"We're not talking about politics any more, Urv. We're talking about survival. Tsab has been Vorti's greatest enemy for centuries, yet now we're sheltering her king and surviving citizens. The quatics don't care what city any of us comes from. They want blood, and that's what they intend to get. They've harbored a grievance against us since Garvad drove them into the swamps, and this is their opportunity to redress it. This isn't war, it's genocide."
     "You're an alarmist, Wil, and you've let the failure of a few poorly prepared and undermanned armies color your judgment. Oh, I agree the situation is dangerous and unpleasant, but I hardly think it likely that humanity is on the verge of being eliminated from existence. Who knows, maybe you'll be able to stop them at Vorti without our assistance."
     "Surely your charter doesn't forbid you to act in situations like this, where every man, woman, and child across Devforth is in danger."
     "You say the situation is non-political, but nothing you've said has convinced me of that. Are the armies of Llam and the Twin Cities joining this stand at Vorti, or it is just Lea's forces? Have the other rulers sent battle commanders and generals to participate in the planning, or has the campaign been formulated solely by Vorti's military council? And are you here as a mere Apath or as an emissary of your queen?"
     "I'm here as an Apath, making a request of a respected group of scholars."
     "I see. Then this is your idea alone. Lea didn't request you to make this trip. In fact, she knows nothing about it."
     It would have been easy for Wil to lie and, if he suspected it would have made a difference, he would have. But it was clear Urv had made up his mind and no matter what was said, his decision was final. In the end, it would be up to each individual Apath whether to go or not. The school would not support a mission to Vorti.
     "Lea is aware that I'm here."
     Urv nodded solemnly, as if a great plot had been uncovered. "In that case, you're here in the capacity of Vorti's chancellor. That makes this a political mission and your request a partisan request. Therefore, based on the charter of this school, we cannot accompany you back to Vorti."
     "I have already told Wil I'll go with him," said Don, speaking for the first time since the arrival of the acting headmaster.
     Urv nodded, suddenly all sympathy. "I understand your desire to go. In fact, if I weren't in this position, I might feel the same. But I cannot tolerate a member of this school breaking the charter. Of course, I can't stop you, but if you go with the chancellor of Vorti, I will accept that action as your resignation."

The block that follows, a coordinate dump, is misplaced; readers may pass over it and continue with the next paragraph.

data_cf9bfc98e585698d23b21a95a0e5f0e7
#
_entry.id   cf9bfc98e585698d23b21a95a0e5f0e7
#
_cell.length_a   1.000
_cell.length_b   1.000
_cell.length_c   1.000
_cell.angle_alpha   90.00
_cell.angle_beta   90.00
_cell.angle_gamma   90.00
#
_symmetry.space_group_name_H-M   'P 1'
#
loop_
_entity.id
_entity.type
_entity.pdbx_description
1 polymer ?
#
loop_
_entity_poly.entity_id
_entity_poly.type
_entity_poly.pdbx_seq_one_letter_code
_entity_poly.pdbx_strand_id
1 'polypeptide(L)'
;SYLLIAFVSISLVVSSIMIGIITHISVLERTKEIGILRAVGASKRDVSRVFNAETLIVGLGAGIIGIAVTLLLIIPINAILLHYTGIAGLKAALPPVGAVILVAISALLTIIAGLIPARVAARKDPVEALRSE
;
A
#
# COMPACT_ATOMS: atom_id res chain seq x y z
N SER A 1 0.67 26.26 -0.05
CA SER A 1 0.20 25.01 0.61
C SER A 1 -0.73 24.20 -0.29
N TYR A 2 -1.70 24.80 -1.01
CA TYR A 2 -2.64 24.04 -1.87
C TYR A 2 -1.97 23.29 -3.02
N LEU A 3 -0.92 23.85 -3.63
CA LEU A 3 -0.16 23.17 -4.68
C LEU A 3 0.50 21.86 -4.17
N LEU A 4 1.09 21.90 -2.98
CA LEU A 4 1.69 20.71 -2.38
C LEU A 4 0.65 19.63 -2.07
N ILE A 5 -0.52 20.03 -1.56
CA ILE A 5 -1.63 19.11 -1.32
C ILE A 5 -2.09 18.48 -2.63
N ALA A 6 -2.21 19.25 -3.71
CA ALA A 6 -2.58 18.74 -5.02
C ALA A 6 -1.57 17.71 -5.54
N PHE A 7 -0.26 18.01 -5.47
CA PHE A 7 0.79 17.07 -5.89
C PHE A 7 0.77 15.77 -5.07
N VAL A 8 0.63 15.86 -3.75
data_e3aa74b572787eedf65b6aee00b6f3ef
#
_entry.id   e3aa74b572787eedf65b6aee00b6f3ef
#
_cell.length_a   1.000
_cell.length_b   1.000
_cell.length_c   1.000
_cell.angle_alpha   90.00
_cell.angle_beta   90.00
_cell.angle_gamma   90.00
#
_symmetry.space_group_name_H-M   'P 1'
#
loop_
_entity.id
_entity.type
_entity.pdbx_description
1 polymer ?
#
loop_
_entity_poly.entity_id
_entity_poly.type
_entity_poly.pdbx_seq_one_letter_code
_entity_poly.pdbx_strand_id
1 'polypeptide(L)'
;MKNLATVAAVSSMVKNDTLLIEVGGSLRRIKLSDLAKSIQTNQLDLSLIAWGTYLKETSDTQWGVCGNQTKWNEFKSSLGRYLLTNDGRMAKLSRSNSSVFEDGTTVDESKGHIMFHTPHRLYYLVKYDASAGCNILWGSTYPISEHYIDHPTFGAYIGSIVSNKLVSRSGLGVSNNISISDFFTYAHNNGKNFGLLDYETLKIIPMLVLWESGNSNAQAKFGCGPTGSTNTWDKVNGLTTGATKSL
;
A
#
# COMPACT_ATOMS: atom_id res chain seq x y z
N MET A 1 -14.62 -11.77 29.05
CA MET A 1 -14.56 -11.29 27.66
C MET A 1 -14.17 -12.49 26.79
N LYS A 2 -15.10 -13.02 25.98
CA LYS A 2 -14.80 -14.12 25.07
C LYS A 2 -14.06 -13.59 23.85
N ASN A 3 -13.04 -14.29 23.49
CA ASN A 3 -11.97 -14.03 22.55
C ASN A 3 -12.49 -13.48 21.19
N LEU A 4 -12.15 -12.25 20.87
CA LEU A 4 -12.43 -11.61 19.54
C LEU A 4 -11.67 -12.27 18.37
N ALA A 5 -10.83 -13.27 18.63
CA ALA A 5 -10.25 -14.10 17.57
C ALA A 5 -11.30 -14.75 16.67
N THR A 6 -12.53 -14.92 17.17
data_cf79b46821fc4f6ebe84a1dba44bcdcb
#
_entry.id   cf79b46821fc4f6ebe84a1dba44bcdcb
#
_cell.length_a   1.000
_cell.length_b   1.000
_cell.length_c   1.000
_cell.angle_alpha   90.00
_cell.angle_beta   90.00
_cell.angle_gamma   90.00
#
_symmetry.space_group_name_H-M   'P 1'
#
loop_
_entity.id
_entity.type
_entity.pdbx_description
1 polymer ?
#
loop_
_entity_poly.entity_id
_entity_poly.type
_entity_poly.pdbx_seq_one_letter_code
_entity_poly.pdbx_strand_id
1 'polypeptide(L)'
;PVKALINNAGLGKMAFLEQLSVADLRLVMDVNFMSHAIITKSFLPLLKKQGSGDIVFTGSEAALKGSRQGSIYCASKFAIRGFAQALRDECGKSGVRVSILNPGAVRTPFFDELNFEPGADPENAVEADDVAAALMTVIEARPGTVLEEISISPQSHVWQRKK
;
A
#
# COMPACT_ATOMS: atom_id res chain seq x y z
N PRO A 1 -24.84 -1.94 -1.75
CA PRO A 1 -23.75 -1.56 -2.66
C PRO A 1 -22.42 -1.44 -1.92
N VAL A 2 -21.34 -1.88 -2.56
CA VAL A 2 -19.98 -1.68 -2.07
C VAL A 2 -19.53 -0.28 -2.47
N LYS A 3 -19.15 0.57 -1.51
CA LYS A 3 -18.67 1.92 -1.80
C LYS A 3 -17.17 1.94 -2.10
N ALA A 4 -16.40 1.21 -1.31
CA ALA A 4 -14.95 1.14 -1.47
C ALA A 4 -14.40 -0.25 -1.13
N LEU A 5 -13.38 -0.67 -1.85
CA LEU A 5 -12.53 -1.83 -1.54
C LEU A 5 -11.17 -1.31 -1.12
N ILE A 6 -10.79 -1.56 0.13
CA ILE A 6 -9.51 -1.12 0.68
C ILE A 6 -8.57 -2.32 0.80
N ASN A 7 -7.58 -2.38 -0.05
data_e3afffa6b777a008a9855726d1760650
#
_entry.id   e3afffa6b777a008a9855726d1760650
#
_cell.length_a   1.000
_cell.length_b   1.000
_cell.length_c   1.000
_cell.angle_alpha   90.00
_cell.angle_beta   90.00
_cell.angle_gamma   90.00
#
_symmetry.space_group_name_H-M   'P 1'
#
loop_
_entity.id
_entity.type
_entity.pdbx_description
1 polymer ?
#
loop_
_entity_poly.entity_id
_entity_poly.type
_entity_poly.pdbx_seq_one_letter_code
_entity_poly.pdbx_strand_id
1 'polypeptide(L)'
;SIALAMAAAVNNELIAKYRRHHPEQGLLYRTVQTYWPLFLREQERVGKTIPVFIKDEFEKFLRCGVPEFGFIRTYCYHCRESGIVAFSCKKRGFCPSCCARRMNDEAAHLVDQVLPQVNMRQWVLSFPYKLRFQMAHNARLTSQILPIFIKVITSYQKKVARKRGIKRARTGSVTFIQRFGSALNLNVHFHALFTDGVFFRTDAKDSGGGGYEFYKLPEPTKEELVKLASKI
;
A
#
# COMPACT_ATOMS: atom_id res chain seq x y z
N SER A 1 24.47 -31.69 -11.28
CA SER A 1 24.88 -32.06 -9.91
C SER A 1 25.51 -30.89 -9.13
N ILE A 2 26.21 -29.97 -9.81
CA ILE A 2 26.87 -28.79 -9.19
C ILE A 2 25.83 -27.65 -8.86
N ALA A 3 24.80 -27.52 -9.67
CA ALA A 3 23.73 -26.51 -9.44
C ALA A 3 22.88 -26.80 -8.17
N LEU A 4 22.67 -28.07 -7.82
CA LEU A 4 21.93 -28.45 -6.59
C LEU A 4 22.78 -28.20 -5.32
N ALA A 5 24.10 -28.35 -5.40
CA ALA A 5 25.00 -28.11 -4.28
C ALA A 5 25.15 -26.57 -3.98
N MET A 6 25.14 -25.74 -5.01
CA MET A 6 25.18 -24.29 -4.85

"You can't be serious!" Don gasped.
     "I am," replied Urv, his voice as hard as his flint-like eyes. "Do what you must, but it will not be allowed to reflect negatively upon this school."
     "Perhaps there's a way around this," said Wil, attempting a diplomatic approach. "We could make a bargain along the lines of what was already suggested. If the school offers its help to Vorti, in return I'll teach everyone here the secret of filtering emotions from others."
     Urv shook his head. "I make no bargains with our integrity, no matter how attractive they seem. Besides, if this is something you and Eya have discovered, one of us might easily uncover the same thing, now that we know what to look for."
     "But King Sor was involved in the discovery!" protested Don.
     "So what?" retorted Urv. "Sor's legend has grown beyond reason in the past fifteen years, but he was just another Apath like you and me. My answer to Chancellor Wil's request remains the same: no."
     Wil was annoyed, to be sure, but there was little he could do about the situation. Eya would have felt differently, but her ranting and threats would have accomplished little. Urv was in charge here and determined to get his way, no matter how shortsighted and petty it might be. Wil had been sure even someone with this degree of stubbornness and intransigence would have given in after hearing how desperate the situation was. In that, he had misjudged Urv.